Managing Editor, North American Birds

Website: http://aba.org/birding
Twitter: http://twitter.com/BirdingMagazine
The ABA Blog: http://blog.aba.org/

On Tue, Jan 30, 2018 at 12:50 AM, Wim van Dam 
mailto:wim.van@gmail.com>> wrote:
So as I'm starting to learn about NFCs the obvious question came to
me: how do we know what we currently know?

Do we typically infer ID features from daytime flight calls where we
can visually verify our IDs? Or are night calls too different from
daytime ones, meaning that we have/had to find other ways of matching
calls with birds (netting, night time visual observations, etc)?

Imagine somebody trying to get into NFCs in an unexplored part of the
world. How does such a person start?

Thanks.

Wim van Dam
Solvang, CA (USA)

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[nfc-l] Swainson's Thrushes over Eugene, OR

2009-09-13 Thread David Irons

>From 6:00-6:15AM this morning I was hearing 50-80 Swainson's Thrush calls per 
>minute over my home in Eugene, Oregon. We had a minor thunderstorm last night 
>and the skies remain solid overcast. Since it was about dawn, the birds were 
>very low. By 6:30 there were no more calls.

Dave Irons
Content Editor Birdfellow.com 



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RE: [nfc-l] rails calling during migration

2009-09-01 Thread David Irons

Greetings All,

While living in east-central Illinois several years ago, I heard both Virginia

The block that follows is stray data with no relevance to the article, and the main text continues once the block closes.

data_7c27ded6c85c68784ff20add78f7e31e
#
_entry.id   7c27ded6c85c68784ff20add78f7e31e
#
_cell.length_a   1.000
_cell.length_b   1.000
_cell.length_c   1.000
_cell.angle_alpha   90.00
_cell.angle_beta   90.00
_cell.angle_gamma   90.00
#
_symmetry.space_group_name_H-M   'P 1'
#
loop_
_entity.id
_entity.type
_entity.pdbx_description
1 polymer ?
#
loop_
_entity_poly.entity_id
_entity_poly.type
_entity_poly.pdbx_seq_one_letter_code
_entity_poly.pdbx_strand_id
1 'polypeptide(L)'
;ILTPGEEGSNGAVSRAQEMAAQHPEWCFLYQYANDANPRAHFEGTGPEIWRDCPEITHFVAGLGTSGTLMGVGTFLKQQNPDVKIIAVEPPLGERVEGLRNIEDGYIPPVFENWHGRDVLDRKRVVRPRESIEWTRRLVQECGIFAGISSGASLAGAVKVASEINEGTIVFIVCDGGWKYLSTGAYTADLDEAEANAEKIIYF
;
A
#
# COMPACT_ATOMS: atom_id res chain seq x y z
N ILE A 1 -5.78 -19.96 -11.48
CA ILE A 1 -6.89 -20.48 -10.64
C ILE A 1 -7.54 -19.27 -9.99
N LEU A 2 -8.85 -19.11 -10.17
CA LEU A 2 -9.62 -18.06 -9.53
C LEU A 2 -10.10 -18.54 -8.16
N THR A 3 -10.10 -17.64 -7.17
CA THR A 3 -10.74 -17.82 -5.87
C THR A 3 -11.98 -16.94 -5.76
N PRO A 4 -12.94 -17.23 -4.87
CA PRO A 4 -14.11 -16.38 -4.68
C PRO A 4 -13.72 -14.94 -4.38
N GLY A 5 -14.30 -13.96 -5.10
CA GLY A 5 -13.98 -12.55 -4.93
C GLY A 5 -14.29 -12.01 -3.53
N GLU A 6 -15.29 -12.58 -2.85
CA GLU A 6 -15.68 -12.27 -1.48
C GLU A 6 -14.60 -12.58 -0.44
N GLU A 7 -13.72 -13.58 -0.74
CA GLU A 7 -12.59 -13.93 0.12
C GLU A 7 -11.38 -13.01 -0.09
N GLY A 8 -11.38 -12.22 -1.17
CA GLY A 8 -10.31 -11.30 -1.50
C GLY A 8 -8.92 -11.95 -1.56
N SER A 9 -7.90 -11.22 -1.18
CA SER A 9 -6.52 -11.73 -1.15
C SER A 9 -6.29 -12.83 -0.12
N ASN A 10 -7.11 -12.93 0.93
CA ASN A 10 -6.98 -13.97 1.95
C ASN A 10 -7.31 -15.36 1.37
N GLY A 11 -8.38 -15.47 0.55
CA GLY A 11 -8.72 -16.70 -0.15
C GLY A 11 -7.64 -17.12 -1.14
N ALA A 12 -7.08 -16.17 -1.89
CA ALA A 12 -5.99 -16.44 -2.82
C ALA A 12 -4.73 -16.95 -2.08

Rail and Sora call during nocturnal migrations. I heard these birds flying over 
my house, which was located in the small town of Fairmount in the vast corn and 
soybean "desert" of this region. The nearest potential breeding habitat was 
about two miles away.

Dave Irons
Content Editor BirdFellow.com 
Eugene, OR 

> Date: Tue, 1 Sep 2009 13:21:44 +0300
> From: hle...@utu.fi
> Subject: Re: Re:[nfc-l] First recording ... rails on migration
> To: mlanz...@gmail.com
> CC: nfc-l@cornell.edu
> 
> Michael and others, 
> After my last email to the group Magnus Robb inquired 
> about the Spotted Flycatcher (Musstr) I mentioned, so I sent out an inquiry 
> to the Finnish birdnet about what migrants birders had heard. Among others 
> Spotted was "confirmed" although undocumented by recordings - hope that this 
> will be done soon. A couple of other interesting records came into moonlight. 
>  One such is that when Tengmalm's Owls (Aegfun) are on the move they stay in 
> contact at night by calling - you can hear a flock moving by on a wide front. 
> It was not confirmed whether they do this calling during flight of if they 
> sit down to make these autumnal contact calls.
> 
> Now getting to the main point about Rails. I got a note from Mr. Janne Aalto, 
> who lives in Parikkala just next to the Russian border close to a good Rail 
> site Siikalahti. He told me that he had heard three rail species in flight: 
> Water Rail (Ralaqu), Spotted Crake (Porpor) and a Corncrake (Crecre). He was 
> a bit cautious in calling these night migration calls, but he told that the 
> birds were all definitely flying and wondered whether they started their 
> display calls ("songs") when they felt that they were approaching a familiar 
> display site. The Corncrake was apparently further up in the sky. I have 
> personally heard coots (Fulatr) and moorhens (Galchl) call during full 
> migration.
> 
> These sounds quite similar to your yellow rail observation.
> 
> regards
> Harry
> hle...@utu.fi
> Finland
> 
> -
> Harry J Lehto, Ph.D., Adj. Prof.
> Tuorla Observatory
> Department of Physics and Astronomy
> University of Turku
> Väisäläntie 20
> FI-21500 Piikkiö
> FINLAND
> hlehto(a...@sign)utu.fi
> 
>